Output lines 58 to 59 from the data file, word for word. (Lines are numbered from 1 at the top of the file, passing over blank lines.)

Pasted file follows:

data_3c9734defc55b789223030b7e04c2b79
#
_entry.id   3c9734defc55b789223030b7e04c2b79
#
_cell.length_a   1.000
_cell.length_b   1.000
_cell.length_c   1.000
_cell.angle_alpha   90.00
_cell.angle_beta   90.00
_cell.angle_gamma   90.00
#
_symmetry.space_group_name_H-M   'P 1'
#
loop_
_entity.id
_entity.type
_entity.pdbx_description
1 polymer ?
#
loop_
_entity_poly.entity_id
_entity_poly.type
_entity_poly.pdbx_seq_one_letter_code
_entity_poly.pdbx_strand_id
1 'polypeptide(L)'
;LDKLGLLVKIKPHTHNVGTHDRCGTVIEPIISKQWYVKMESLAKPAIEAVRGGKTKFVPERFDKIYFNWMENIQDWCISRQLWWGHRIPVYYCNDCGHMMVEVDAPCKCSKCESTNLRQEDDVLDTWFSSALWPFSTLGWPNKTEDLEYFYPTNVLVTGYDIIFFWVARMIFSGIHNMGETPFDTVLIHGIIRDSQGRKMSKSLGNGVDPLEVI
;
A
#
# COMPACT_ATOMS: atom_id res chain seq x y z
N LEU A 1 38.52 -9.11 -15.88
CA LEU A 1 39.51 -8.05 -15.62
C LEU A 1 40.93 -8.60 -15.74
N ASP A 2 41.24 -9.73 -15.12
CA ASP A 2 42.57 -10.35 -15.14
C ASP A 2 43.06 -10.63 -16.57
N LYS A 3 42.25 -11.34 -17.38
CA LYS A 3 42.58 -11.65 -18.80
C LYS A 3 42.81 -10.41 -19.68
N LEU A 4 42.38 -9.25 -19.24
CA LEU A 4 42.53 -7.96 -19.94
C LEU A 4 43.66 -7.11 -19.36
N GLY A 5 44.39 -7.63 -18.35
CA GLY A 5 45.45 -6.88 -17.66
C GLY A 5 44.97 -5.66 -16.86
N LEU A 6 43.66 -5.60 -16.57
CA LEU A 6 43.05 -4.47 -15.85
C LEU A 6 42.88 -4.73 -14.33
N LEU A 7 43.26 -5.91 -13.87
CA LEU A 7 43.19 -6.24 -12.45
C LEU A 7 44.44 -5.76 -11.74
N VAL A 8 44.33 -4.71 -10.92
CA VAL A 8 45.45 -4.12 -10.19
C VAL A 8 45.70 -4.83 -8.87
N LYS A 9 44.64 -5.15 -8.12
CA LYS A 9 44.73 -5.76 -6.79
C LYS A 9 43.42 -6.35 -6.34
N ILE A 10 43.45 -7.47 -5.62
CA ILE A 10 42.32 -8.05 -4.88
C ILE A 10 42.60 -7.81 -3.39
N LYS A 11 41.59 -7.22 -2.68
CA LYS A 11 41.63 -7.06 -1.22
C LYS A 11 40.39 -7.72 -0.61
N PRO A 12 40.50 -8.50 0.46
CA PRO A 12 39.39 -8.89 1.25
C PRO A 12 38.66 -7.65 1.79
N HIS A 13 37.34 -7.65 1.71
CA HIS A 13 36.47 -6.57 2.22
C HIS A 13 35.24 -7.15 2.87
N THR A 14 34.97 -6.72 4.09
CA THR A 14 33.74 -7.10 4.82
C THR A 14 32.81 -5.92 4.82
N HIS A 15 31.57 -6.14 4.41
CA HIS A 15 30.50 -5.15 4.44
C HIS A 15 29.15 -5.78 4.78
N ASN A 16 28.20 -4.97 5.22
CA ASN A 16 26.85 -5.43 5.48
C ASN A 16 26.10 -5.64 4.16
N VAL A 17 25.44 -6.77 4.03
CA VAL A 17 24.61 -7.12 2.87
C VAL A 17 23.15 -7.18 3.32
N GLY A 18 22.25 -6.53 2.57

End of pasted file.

N ILE A 10 43.45 -7.47 -5.62
CA ILE A 10 42.32 -8.05 -4.88